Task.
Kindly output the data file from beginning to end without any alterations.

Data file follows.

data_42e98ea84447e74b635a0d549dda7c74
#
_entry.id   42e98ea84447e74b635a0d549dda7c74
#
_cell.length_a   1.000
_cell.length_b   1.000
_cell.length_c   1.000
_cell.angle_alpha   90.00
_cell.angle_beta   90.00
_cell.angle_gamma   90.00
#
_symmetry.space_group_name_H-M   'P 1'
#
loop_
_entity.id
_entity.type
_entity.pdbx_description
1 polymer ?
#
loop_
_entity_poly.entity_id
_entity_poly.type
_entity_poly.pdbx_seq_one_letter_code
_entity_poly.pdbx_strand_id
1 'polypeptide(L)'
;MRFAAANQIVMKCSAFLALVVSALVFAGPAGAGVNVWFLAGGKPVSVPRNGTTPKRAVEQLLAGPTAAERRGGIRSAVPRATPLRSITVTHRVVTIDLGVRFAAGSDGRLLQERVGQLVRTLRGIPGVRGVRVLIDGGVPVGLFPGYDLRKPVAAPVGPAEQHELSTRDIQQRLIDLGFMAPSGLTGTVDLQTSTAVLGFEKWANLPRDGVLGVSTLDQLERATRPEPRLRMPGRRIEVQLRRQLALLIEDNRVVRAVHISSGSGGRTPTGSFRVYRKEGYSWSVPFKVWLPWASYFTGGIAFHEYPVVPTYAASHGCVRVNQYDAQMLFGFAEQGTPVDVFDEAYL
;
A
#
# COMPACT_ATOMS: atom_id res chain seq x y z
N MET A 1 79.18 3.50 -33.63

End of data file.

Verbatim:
data_42e98ea84447e74b635a0d549dda7c74
#
_entry.id   42e98ea84447e74b635a0d549dda7c74
#
_cell.length_a   1.000
_cell.length_b   1.000
_cell.length_c   1.000
_cell.angle_alpha   90.00
_cell.angle_beta   90.00
_cell.angle_gamma   90.00
#
_symmetry.space_group_name_H-M   'P 1'
#
loop_
_entity.id
_entity.type
_entity.pdbx_description
1 polymer ?
#
loop_
_entity_poly.entity_id
_entity_poly.type
_entity_poly.pdbx_seq_one_letter_code
_entity_poly.pdbx_strand_id
1 'polypeptide(L)'
;MRFAAANQIVMKCSAFLALVVSALVFAGPAGAGVNVWFLAGGKPVSVPRNGTTPKRAVEQLLAGPTAAERRGGIRSAVPRATPLRSITVTHRVVTIDLGVRFAAGSDGRLLQERVGQLVRTLRGIPGVRGVRVLIDGGVPVGLFPGYDLRKPVAAPVGPAEQHELSTRDIQQRLIDLGFMAPSGLTGTVDLQTSTAVLGFEKWANLPRDGVLGVSTLDQLERATRPEPRLRMPGRRIEVQLRRQLALLIEDNRVVRAVHISSGSGGRTPTGSFRVYRKEGYSWSVPFKVWLPWASYFTGGIAFHEYPVVPTYAASHGCVRVNQYDAQMLFGFAEQGTPVDVFDEAYL
;
A
#
# COMPACT_ATOMS: atom_id res chain seq x y z
N MET A 1 79.18 3.50 -33.63